Tuesday, Hungary passed legislation banning LGBT content from schools, television advertising, and films for children under the age of 18.
The bill, introduced by Fidesz, the ruling party of Hungary, was set forth with the aim to protect children from sex offenders and pedophiles. The bill passed with overwhelming support (157-1), yet some describe it as a full-on attack against the LGBT community. The bill added a searchable registry of convicted child sex offenders. Amendments added under parliament banned the dissemination of sexual content into schools, films, and advertising.
Homosexuality and sex reassignment are some of the issues addressed in the new law. Teaching these principles is now outlawed for children under the age of 18. Boycotting the vote were opposition members from other parties. Denouncing the efforts were several human rights groups with concerns that individuals may be harassed because of their sexual orientation.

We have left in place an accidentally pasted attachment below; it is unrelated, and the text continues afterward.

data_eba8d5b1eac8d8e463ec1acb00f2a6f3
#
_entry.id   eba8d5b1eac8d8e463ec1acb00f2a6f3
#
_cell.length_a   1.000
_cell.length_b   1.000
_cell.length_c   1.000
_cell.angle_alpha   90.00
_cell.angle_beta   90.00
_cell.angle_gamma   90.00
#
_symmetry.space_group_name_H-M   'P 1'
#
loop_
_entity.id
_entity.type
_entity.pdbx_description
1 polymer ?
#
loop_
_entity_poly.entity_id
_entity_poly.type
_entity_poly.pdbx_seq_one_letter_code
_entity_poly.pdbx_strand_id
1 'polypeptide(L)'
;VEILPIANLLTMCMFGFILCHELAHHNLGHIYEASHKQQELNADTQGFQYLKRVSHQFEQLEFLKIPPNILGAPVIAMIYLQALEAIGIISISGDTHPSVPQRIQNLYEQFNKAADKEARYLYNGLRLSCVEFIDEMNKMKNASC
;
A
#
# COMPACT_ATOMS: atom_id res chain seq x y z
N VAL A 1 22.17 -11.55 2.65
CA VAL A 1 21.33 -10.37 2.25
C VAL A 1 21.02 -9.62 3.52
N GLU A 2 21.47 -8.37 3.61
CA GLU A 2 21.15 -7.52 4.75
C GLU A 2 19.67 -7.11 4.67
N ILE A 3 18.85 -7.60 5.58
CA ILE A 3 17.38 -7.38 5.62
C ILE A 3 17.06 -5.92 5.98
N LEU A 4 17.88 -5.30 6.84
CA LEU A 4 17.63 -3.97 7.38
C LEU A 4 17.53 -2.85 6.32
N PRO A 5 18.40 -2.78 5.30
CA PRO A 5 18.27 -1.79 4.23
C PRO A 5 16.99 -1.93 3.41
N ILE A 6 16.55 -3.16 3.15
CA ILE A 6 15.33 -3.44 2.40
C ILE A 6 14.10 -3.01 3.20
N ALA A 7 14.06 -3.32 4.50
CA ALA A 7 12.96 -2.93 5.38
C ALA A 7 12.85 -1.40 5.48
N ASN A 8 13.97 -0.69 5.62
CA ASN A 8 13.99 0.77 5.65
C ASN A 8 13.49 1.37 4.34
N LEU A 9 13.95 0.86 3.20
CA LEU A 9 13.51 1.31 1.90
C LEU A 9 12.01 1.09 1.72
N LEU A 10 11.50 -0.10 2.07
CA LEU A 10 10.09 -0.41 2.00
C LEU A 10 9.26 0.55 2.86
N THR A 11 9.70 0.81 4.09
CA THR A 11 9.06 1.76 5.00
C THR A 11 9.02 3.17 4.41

Many are comparing it to the 2013 law passed by Russia that had many of the same earmarks. The press then called it ‘Russia’s anti-gay propaganda law,’ which, of course, brought a strong international outcry. There were also sanctions against Poland for its ‘LGBT Free Zones’ in recent years. The European Commission has since announced an investigation into Hungary over possible human rights issues, saying it infringes on the right to freedom of expression, equal treatment & human dignity.
ARTICLE: KRISTA DROOP
MANAGING EDITOR: CARSON CHOATE
PHOTO CREDITS: DETROIT NEWS